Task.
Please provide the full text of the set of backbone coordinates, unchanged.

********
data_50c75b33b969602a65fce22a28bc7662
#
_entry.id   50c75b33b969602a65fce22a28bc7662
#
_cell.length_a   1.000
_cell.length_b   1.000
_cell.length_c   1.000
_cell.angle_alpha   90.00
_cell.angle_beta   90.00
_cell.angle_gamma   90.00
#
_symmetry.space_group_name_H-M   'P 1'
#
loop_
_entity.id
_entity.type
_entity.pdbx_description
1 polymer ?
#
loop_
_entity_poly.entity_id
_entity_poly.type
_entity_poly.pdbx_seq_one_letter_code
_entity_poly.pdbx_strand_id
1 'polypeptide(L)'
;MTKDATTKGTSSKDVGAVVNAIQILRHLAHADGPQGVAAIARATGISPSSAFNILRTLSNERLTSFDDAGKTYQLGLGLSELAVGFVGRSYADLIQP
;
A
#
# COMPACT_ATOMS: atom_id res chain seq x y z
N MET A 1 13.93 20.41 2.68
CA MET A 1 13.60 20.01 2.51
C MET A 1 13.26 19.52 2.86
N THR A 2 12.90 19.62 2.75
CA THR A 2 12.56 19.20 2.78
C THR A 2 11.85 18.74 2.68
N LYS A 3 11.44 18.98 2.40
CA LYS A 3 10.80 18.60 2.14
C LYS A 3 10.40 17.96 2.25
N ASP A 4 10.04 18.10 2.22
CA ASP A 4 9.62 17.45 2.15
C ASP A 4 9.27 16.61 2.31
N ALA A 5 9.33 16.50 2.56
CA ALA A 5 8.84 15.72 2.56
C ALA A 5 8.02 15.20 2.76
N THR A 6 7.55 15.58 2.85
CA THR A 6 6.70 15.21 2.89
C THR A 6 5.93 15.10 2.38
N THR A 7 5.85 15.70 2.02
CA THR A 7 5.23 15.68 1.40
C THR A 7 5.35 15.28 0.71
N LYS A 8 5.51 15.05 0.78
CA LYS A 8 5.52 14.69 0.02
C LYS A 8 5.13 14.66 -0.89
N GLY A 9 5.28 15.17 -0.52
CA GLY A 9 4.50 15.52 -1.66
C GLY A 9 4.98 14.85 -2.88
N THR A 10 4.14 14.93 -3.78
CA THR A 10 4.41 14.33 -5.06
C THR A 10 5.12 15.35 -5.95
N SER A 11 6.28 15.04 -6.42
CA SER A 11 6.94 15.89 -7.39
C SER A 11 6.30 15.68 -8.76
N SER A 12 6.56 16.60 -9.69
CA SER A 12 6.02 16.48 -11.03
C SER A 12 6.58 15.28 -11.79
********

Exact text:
data_50c75b33b969602a65fce22a28bc7662
#
_entry.id   50c75b33b969602a65fce22a28bc7662
#
_cell.length_a   1.000
_cell.length_b   1.000
_cell.length_c   1.000
_cell.angle_alpha   90.00
_cell.angle_beta   90.00
_cell.angle_gamma   90.00
#
_symmetry.space_group_name_H-M   'P 1'
#
loop_
_entity.id
_entity.type
_entity.pdbx_description
1 polymer ?
#
loop_
_entity_poly.entity_id
_entity_poly.type
_entity_poly.pdbx_seq_one_letter_code
_entity_poly.pdbx_strand_id
1 'polypeptide(L)'
;MTKDATTKGTSSKDVGAVVNAIQILRHLAHADGPQGVAAIARATGISPSSAFNILRTLSNERLTSFDDAGKTYQLGLGLSELAVGFVGRSYADLIQP
;
A
#
# COMPACT_ATOMS: atom_id res chain seq x y z
N MET A 1 13.93 20.41 2.68
CA MET A 1 13.60 20.01 2.51
C MET A 1 13.26 19.52 2.86
N THR A 2 12.90 19.62 2.75
CA THR A 2 12.56 19.20 2.78
C THR A 2 11.85 18.74 2.68
N LYS A 3 11.44 18.98 2.40
CA LYS A 3 10.80 18.60 2.14
C LYS A 3 10.40 17.96 2.25
N ASP A 4 10.04 18.10 2.22
CA ASP A 4 9.62 17.45 2.15
C ASP A 4 9.27 16.61 2.31
N ALA A 5 9.33 16.50 2.56
CA ALA A 5 8.84 15.72 2.56
C ALA A 5 8.02 15.20 2.76
N THR A 6 7.55 15.58 2.85
CA THR A 6 6.70 15.21 2.89
C THR A 6 5.93 15.10 2.38
N THR A 7 5.85 15.70 2.02
CA THR A 7 5.23 15.68 1.40
C THR A 7 5.35 15.28 0.71
N LYS A 8 5.51 15.05 0.78
CA LYS A 8 5.52 14.69 0.02
C LYS A 8 5.13 14.66 -0.89
N GLY A 9 5.28 15.17 -0.52
CA GLY A 9 4.50 15.52 -1.66
C GLY A 9 4.98 14.85 -2.88
N THR A 10 4.14 14.93 -3.78
CA THR A 10 4.41 14.33 -5.06
C THR A 10 5.12 15.35 -5.95
N SER A 11 6.28 15.04 -6.42
CA SER A 11 6.94 15.89 -7.39
C SER A 11 6.30 15.68 -8.76
N SER A 12 6.56 16.60 -9.69
CA SER A 12 6.02 16.48 -11.03
C SER A 12 6.58 15.28 -11.79